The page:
Crikey’s SackWatch is now up to its fourth installment with another huge spate of lay-offs announced in the last week (see the first three editions here, here and here).

With up to 100,000 small businesses set to hit the wall this year according to Dun & Bradstreet, Kevin Rudd will be praying his $42 billion stimulus package, aimed in part at revitalising small business confidence via tax cuts, filters through the economy before it’s too late.

Official unemployment data released last week showed the jobless rate at its highest level since the first half of 2006, although comparatively we’re well off if you look at the carnage unfolding daily in the US, UK and Eastern Europe.

The 4.8% unemployment figure for January has also been the subject of intense debate among economists with many now doubting the accuracy of the ABS data which factors in a huge margin of error. Although the ABS said the economy actually added 1,200 full-time jobs in net terms last month, it could have either lost 60,000 positions or gained 62,000 according to the statistics. The easiest conclusion to draw from the data is that we just don’t know, but anecdotally things aren’t looking good.

And a fresh economic activity survey released this morning suggests the domestic economy is headed for a recession as consumer confidence evaporates alongside economic growth.

Here’s the latest from a hollowed-out domestic jobs market struggling to insulate itself against the market’s ill winds:

KPMG: 101 staff sacked today from its Sydney and Melbourne offices in previously-unannounced purge

CSR: Building products and sugar maker axed 539 jobs and cut its full year profit guidance by up to 20%

Virgin Blue: Will axe up to 400 jobs after the airline decided to ground five aircraft. Management is also said to be trying to find a way of sacking 50 pilots, despite reports last week suggesting redundancies will be limited. Qantas workers could also be in the firing line as the industry spruiks unsustainable fares to keep passengers in the air.

Macquarie Bank: The “Millionaire’s Factory” sacked around 1000 staff last year and is cutting another 100 employees.

Norilsk: World’s biggest nickel producer has suspended production in Western Australia, resulting in 330 redundancies

Rio Tinto: 30 workers laid off from the Bell Bay aluminum smelter in Tasmania

Onesteel: More job losses on top of the 800 lost since November as output slashed by 300,000 tonnes

The resources sector: Job losses since the end of the commodities boom are said to have reached 9,500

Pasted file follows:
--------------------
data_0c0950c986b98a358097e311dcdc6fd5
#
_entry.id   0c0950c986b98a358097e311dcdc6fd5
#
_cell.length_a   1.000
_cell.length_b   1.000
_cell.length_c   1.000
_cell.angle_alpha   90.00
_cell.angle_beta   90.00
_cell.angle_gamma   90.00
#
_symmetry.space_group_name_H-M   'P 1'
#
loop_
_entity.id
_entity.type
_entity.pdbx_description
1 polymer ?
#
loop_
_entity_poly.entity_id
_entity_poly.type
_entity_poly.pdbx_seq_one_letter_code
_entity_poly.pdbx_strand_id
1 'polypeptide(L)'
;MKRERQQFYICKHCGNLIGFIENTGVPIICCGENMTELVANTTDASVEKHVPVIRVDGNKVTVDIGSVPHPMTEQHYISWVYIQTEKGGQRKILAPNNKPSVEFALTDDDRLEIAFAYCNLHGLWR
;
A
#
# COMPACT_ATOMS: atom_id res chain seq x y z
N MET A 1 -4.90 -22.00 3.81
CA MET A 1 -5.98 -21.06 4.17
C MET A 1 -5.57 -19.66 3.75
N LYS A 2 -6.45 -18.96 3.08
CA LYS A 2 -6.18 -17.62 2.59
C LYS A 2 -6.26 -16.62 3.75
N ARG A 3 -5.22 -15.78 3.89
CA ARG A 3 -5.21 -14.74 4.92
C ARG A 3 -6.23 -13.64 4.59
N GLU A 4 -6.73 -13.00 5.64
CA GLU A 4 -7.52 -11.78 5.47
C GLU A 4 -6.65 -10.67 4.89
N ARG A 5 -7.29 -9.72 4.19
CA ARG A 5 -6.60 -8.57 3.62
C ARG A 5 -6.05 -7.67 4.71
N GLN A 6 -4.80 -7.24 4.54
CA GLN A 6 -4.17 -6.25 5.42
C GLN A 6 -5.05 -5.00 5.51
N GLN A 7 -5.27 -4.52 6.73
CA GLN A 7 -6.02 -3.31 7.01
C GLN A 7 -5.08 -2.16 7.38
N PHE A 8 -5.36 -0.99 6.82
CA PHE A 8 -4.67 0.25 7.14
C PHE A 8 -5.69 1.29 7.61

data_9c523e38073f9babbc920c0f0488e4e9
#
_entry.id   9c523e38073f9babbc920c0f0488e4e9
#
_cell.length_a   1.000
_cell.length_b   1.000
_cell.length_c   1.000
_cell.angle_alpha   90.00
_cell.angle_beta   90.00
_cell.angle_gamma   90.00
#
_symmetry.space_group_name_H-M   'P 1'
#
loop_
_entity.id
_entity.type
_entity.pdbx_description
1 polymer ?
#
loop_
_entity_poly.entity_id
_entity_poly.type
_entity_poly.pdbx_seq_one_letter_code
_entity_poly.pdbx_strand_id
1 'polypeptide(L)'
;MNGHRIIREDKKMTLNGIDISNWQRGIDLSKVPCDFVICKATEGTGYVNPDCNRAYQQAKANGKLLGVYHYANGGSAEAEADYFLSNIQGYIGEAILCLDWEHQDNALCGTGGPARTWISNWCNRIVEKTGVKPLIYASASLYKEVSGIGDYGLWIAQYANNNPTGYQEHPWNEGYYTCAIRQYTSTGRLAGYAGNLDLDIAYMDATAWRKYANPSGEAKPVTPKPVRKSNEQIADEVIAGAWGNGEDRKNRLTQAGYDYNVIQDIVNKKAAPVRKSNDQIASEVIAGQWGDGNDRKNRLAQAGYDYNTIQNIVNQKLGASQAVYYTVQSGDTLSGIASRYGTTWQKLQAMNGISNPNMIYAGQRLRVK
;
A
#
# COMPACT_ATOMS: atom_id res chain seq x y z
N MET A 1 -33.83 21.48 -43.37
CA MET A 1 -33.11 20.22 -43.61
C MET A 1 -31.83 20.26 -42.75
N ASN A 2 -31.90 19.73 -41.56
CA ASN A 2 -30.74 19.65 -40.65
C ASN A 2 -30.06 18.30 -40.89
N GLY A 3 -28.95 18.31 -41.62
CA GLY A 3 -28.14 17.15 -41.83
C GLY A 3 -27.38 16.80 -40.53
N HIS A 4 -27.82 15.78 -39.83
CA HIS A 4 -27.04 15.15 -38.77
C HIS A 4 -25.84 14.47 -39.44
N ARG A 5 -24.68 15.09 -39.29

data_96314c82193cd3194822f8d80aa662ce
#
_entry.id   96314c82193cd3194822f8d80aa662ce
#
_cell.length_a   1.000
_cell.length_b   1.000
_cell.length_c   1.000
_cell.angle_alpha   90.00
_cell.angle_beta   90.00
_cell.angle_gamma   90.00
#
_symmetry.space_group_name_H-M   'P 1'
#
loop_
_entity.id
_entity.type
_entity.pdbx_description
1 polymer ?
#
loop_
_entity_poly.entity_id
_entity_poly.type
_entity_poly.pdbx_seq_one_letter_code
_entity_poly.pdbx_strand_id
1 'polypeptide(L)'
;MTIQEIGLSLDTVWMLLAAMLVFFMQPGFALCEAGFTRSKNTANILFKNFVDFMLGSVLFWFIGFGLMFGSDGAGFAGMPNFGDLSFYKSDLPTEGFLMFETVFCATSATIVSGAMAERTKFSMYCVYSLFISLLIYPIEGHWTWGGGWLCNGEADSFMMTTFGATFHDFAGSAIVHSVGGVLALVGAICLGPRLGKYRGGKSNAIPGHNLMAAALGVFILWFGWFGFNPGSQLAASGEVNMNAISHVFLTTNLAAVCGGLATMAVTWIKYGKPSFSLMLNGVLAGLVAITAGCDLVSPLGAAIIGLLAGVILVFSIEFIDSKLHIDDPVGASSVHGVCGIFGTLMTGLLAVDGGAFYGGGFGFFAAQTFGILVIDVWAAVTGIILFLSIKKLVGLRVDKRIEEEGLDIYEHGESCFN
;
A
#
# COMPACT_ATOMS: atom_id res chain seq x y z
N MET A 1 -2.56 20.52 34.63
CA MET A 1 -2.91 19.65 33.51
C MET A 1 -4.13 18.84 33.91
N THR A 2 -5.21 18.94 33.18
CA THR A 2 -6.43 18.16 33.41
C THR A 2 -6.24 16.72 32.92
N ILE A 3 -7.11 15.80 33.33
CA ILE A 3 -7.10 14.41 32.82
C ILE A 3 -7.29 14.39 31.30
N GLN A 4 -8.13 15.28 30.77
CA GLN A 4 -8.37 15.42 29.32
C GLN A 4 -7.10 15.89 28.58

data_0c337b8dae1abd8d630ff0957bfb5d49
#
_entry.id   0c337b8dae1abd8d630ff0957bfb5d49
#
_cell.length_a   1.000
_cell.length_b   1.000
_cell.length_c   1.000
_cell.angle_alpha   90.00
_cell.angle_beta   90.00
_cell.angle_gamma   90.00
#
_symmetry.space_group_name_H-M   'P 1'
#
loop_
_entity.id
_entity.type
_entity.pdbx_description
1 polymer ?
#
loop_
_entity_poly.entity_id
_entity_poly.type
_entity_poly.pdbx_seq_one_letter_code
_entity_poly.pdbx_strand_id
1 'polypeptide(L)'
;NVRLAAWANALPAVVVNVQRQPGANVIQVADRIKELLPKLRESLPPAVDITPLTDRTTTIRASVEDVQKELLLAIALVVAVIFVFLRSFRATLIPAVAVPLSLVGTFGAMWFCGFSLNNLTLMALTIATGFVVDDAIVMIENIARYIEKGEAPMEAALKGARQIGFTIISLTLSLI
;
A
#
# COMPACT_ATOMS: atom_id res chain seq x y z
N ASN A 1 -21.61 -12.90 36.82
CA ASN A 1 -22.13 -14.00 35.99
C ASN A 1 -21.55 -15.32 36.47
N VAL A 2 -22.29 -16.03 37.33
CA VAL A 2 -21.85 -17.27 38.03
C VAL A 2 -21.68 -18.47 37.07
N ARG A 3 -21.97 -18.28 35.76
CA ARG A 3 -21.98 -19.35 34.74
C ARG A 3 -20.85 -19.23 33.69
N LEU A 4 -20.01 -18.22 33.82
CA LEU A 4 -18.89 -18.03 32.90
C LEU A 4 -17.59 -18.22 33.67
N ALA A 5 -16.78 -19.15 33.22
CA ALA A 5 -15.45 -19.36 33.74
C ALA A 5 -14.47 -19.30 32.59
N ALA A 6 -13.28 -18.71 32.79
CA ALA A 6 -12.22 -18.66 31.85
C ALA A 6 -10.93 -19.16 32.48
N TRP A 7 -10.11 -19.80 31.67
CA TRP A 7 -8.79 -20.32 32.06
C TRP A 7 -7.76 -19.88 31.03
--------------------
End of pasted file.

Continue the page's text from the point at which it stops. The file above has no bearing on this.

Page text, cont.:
Brambles: 750 job cuts world wide as millions of patented CHEP pallets lie idle in storage

Vodafone: Hundreds of jobs to be excised nationally after last week’s merger with Hutchison Telecoms. The combined group is weighed down by 3,700 employees and 400 stores with the “3” brand set to be phased out. The merged firm also has 2 legal counsel, one of which is John Howard’s daughter Melanie, leading to claims she could be about to quit and enter the Liberal pre-selection race for Bennelong.

PaperlinX: Future of 400 workers at Burnie and Wesley Vale plants under a cloud as the company conducts a review of the plants left out of Monday’s sale of its subsidiary Australian Paper to the Japanese.

Nyrstar: 250 contractors at Hobart zinc smelter told not to show up for work with management aiming to cut production by 30%

Incat: Tasmanian boat builder reduced casual workforce by 100 late last year, joining rival Riviera in cutting staff as luxury purchases fall off the consumer radar

Boom Logistics: Melbourne crane business takes 18 cranes out of service, with 31 jobs to go

Holden: “Job-reduction target” will impact on 2000 of Holden’s 6500 employees and is in addition to 530 job losses due by July, when the company shuts down its four-cylinder engine plant in Victoria. Parent General Motors will reduce its worldwide workforce to 63,000.

Foster’s: More than 300 jobs lost in an attempt to save $100 million as wine brands and vineyards ditched

Drivetrain Systems International: Albury-based car parts manufacturer has stood down 400 workers without pay after the company entered receivership. The always-tenuous local car parts sector is awash with sackings as the pressures of global competition weigh.

GHD: Engineering and architectural firm cuts 35 jobs from its offices in regional Victoria, and another 25 from the Melbourne office

Hyder Consulting: Sydney Harbour Bridge engineering consultants to axe 440 jobs in Australian and the UK

Clough: Engineering contractor axing about 75 jobs in its Perth and Bangkok operations

Challenger: Financial services firm set to announce more sackings after hiving off 174 positions, or 18% of its workforce last year

PMP Limited: Printer slashes 32 out of 112 jobs from its Wacol operation near Brisbane with 44 to go from its Adelaide plant

Quest Community Newspapers: News Ltd suburban subsidiary to sack 5 staff at Bowen Hills and Stafford sites in Queensland.

The Rudd Government: Linday Tanner’s revitalised public service razor gang is shaping up to challenge Max “the axe” Moore-Wilton’s notorious rampage in the late 1990s. Public service flab in all departments to be closely examined, with Kevin Rudd on record as claiming he wants to take a “meat-axe” to the APS. Ministerial advisers look to be exempt from Tanner’s scapel, however.

Peter Fray

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